Could short term lets save you £000’s

//Could short term lets save you £000’s

Could short term lets save you £000’s

Challenging tax environment for Landlords

When it seems that HMRC are throwing every possible hurdle in the way of landlords and second homeowners there may be a way to increase your returns by switching your letting strategy. Many landlords are looking at complex structures to mitigate these changes such as incorporation and hybrid LLP structures.  One option to consider has been part of the tax legislation for many years

As property prices have increased over the last 10 years the rental returns have not kept up with the capital growth meaning that many new landlords struggle to find property that will yield a sensible return particularly in the south of the UK where property prices are often very high.

With sites such as Airbnb it has become much easier to rent your property on a short-term basis and the returns can be higher.

Based on our recent research of a small sample of the properties available in the Gatwick area gross rents can be up to 4 times more for short term lets than an equivalent assured short-hold tenancy.  It should also be noted however that the running cost of a short-term letting business is also likely to be greater due to increased need for services such as cleaning etc.

Key tax benefits of Furnished Holiday Lets (FHL)

In the UK there are preferential tax rules for some short-term letting businesses, these rules are known as the Furnished Holiday Let rules, see further details on qualifying criteria click here Furnished Holiday Lets.

Many landlords mistakenly believe that this is a relief only available to holiday destinations, such as the south coast or Cornwall, when in fact if structured correctly these tax benefits can be accessed by any landlord regardless of the property location.

A FHL business is treated as a trade resulting in the following;

  1. S24 (restriction on interest deductions) does not apply to lending.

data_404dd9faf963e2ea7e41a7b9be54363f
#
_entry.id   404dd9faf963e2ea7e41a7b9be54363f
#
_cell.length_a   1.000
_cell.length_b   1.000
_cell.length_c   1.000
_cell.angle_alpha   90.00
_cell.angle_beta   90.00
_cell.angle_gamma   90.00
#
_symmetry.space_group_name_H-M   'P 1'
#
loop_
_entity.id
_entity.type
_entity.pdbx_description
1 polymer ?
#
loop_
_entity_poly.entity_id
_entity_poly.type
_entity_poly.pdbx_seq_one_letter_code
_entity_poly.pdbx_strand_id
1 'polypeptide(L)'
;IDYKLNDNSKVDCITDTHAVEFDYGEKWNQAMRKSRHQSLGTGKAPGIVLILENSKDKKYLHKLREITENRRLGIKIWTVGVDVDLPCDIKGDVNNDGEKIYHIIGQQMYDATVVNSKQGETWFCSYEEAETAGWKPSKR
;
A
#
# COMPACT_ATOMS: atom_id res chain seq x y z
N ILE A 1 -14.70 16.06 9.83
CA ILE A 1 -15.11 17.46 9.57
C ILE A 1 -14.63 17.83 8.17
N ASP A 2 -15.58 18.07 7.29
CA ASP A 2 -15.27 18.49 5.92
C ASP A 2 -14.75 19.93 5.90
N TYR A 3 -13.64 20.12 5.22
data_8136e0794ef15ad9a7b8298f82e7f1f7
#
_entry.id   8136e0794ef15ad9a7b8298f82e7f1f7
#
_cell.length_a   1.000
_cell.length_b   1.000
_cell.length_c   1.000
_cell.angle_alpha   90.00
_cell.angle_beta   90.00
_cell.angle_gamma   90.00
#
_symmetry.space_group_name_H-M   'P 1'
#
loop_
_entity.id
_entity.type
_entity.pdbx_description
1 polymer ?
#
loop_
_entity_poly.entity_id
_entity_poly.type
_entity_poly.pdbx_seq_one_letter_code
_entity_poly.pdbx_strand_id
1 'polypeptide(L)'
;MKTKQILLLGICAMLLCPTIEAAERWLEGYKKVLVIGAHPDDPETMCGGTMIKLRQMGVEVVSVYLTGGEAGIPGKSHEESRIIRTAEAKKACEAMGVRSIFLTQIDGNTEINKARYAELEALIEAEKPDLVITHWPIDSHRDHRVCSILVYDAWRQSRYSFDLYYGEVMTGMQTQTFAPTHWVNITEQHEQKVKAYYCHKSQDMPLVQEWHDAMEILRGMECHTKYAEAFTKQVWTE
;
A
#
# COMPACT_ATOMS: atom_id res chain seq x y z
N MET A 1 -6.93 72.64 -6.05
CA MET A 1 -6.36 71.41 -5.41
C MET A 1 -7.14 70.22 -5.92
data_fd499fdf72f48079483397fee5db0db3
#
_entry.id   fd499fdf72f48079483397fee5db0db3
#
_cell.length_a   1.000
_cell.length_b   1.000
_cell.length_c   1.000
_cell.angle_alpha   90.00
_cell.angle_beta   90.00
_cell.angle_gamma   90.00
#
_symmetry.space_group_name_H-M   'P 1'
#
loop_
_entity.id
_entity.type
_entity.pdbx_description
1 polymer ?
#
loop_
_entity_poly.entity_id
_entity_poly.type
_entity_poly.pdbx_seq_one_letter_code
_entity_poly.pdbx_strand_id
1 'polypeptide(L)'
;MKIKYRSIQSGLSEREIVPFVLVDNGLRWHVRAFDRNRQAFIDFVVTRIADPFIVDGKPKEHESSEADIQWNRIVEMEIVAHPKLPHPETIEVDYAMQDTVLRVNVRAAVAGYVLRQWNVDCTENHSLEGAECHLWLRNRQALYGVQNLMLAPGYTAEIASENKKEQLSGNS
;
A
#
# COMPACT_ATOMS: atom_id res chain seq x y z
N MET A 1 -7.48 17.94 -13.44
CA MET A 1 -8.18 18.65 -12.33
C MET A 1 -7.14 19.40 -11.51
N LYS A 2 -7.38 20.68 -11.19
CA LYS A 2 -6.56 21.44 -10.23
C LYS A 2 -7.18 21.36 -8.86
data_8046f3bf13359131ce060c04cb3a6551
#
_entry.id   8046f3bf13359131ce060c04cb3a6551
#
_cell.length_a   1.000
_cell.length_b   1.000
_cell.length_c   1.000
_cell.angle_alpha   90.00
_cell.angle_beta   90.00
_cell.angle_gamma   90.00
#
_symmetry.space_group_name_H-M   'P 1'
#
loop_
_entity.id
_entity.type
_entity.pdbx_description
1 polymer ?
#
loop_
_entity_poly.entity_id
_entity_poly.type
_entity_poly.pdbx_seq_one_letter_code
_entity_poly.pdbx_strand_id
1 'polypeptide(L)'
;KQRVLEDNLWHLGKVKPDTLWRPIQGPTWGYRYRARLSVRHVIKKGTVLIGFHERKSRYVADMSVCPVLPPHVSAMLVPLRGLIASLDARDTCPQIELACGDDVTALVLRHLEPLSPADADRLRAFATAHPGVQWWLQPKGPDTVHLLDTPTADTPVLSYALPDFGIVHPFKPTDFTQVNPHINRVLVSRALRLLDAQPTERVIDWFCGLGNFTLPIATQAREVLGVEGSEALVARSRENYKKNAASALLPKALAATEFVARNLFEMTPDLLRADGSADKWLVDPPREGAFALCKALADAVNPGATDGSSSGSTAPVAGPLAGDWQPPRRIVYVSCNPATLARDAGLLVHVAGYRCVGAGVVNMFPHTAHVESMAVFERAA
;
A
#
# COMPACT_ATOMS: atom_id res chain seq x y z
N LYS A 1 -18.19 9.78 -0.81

2. Additional capital allowances for certain capital expenditure which can be used to reduce the businesses tax liability.
  3. Inheritance tax – a FHL will usually qualify for business property relief and will not be subject to Inheritance Tax on death.
  4. Entrepreneurs relief – gains on the disposal of properties may be taxed at the lower 10% Capital Gains Tax rate (compared to 28% for normal higher rate disposal).
  5. Gift relief will be available – this can be a useful succession planning tool.
  6. Pensions – profits from FHL’s are treated as earned income for pension purposes, which is important if you wish to make pension contributions.

Turning your property into an FHL is not a small task, generally FHL’s require more input from the landlord due to the short-term nature of the lets and are therefore not suitable is you are simply looking for a passive investment.

However due to the tax benefits available it is well worth considering whether it is worthwhile changing the nature of the nature or if indeed the business already qualifies before considering other hybrid and corporate structures which are more likely to be challenged by HMRC.

If you would like more information please contact us on 01293 301989.


2019-10-29T11:58:38+00:00 |Knowledge Base|